Many people don’t realize that some day-to-day activities that you partake in can do damage to your eyes. Here are some common daily practices that can prevent you from unitentialy harming your eyes.
1) Sleeping in contacts
Sleeping in your contacts is never a good idea because it deprives the eyes of oxygen. There are only two types of contacts that are FDA-approved to wear while sleeping, but even those come with increased risks such as development of a corneal ulcer. If you do happen to accidentally fall asleep with your contacts in, don’t take them out right away. Wait about 30 minutes and put some eye wetting drops in first because if your eyes are dry, you could actually pull the top layer of your cornea away.
2) Touching and rubbing your eyes
Touching and rubbing your eyes can lead to bacteria and particles getting into your eye as well as broken blood vessels and inflammation from rubbing too hard or too often. The mucous membranes in the eye easily collects dirt and germs, so inviting these particles into your eyes is asking for bacteria to grow. If you must itch or rub your eye, keep the eyelid closed to prevent bacteria from getting into your eye.
3) Staring at devices all day
We are staring at a screen almost all day long – from our computers at work, our smartphones, and the television at home. Some eye doctors believe that electronic screens are as harmful as the sun’s ultraviolet rays, as they emit blue light. Another reason to take a break from the screen is that focusing on a fixed item for hours at a time causes eye strain which can lead to headaches and other conditions. It is always smart to take a 30-second break for every 30 minutes you look at a screen. Simply re-focus your eyes on something else and blink a few times to give your eyes a break and prevent strain.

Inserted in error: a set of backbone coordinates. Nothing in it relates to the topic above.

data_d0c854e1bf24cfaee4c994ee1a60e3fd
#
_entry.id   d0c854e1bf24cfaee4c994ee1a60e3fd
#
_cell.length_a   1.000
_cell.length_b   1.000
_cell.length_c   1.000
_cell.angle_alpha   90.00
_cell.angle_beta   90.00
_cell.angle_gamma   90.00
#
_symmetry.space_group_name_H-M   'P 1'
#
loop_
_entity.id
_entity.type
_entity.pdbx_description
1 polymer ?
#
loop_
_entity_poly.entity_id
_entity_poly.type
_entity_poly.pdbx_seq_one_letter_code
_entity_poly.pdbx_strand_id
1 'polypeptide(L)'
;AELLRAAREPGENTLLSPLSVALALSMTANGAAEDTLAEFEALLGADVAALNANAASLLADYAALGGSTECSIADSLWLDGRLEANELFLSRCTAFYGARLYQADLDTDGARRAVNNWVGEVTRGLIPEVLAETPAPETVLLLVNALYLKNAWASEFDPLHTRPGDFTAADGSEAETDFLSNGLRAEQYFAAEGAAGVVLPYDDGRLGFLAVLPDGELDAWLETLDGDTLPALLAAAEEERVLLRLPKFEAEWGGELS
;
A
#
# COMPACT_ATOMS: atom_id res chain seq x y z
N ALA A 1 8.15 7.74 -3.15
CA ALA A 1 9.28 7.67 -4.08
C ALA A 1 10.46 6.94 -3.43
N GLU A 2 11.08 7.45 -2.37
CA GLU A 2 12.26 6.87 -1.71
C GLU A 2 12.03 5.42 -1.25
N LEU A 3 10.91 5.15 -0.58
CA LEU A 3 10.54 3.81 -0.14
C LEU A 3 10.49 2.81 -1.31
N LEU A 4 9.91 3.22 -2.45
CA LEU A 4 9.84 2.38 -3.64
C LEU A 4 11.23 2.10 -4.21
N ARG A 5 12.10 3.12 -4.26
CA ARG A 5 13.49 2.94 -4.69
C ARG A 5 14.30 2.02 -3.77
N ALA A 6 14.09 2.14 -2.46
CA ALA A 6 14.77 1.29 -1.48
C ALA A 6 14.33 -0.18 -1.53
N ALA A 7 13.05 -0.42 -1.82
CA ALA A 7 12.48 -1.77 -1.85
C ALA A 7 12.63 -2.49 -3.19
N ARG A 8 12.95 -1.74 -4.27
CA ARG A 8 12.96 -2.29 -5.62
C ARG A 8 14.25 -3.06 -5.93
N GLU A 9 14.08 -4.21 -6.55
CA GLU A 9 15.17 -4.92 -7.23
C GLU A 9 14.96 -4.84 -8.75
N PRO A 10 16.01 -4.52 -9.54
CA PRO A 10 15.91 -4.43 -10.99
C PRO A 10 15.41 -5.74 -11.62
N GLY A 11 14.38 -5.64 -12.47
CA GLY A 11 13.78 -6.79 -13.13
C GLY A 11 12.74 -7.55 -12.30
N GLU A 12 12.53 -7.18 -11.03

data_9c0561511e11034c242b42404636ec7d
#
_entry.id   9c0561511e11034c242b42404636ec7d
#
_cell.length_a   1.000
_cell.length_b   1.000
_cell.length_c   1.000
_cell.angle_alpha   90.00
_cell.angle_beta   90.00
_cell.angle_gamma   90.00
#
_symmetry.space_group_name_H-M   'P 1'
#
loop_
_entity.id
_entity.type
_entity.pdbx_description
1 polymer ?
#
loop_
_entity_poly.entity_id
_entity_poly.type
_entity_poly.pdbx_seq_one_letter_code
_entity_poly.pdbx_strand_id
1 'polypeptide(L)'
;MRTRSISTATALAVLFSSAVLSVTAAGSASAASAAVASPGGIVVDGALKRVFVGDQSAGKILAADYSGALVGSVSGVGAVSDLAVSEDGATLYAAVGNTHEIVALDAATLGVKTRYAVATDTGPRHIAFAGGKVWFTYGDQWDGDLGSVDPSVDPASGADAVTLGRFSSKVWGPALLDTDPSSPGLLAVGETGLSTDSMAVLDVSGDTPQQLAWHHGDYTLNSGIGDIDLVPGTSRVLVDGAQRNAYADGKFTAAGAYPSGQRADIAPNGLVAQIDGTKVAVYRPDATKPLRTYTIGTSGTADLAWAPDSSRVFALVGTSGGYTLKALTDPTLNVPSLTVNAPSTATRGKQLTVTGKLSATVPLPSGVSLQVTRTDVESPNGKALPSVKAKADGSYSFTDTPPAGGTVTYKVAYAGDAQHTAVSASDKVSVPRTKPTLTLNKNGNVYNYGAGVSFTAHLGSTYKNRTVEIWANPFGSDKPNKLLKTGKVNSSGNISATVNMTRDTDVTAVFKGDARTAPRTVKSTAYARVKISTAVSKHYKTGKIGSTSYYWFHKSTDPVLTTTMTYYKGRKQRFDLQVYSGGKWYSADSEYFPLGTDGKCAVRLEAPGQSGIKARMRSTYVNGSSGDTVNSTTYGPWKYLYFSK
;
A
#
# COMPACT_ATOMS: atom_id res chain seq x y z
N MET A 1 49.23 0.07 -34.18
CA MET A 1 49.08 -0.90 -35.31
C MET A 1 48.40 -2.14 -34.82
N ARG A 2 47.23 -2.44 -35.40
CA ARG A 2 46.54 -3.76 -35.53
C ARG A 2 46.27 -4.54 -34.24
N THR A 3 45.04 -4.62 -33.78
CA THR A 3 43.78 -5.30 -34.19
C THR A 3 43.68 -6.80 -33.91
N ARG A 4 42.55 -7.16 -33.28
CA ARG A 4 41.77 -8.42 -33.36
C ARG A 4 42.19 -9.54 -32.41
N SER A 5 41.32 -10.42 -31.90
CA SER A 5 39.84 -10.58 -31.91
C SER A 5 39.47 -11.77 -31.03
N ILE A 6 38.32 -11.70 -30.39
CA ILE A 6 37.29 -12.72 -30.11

4) Not getting annual eye exams
A common misconception about eye exams is that their only purpose to check your vision. This is not the case, as eye exams are necessary to check your overall eye health. There are no pain receptors behind the eye, so your body would not tell you if you have a condition such as a broken blood vessel or tumor unless it started to interfere with your vision.
5) Using old contacts, solution, or drops
You might that that there’s no harm in saving an old bottle of contact lens solution…but you may be doing more damage than you think. Saline solutions kill bacteria on the contact lenses, and the ingredients don’t do their job correctly if they are past their prime. The same thing can be said for the lenses themselves, which sit in a sterile solution that can expire. Eye drops also have an expiration date that you should pay close attention to for the same reasons.
6) Eye makeup
Applying your eyeliner to your waterline is a widely used, but risky makeup application technique. When you do this, you mix the eyeliner with your tears, and your eyes and/or contact lenses can get coated with small makeup particles. This can deprive your eyes of oxygen, cause damage to the cornea, and spread bacteria that can cause an infection. Liquid makeup liners are especially dangerous because they sit in a tube that can harbor bacteria, therefore a pencil is a safer choice as they are constantly being worn down and a new tip is exposed. False lashes are also on the list of makeup to avoid. If you rub them and/or fall asleep in them, the eyelash glue can get into your cornea and lead to inflammation.
7) Ditching the sunglasses
Sunglasses aren’t only for the Summertime! Failing to wear UV protection for your eyes can lead to visible spots on the whites of the eyes, corneal burns, or even skin cancer on the eyelids. Make sure that you’re always wearing sunglasses in the sunlight and that they provide protection against UVA and UVB rays.
8) Sleeping in your makeup
We are all guilty of not washing our makeup off before going to sleep, but this can do more damage than simply leaving mascara stains on your pillow. Sleeping in our makeup can clog the glands around your eyes and can even lead to styes – those painful, raised bumps that can appear on or around the eyelids.
These things may seem simple and harmless, but they can definitely lead to dangerous conditions that can affect your eye health. Take the time to keep your eyes healthy and remember to do schedule a yearly eye screen exam.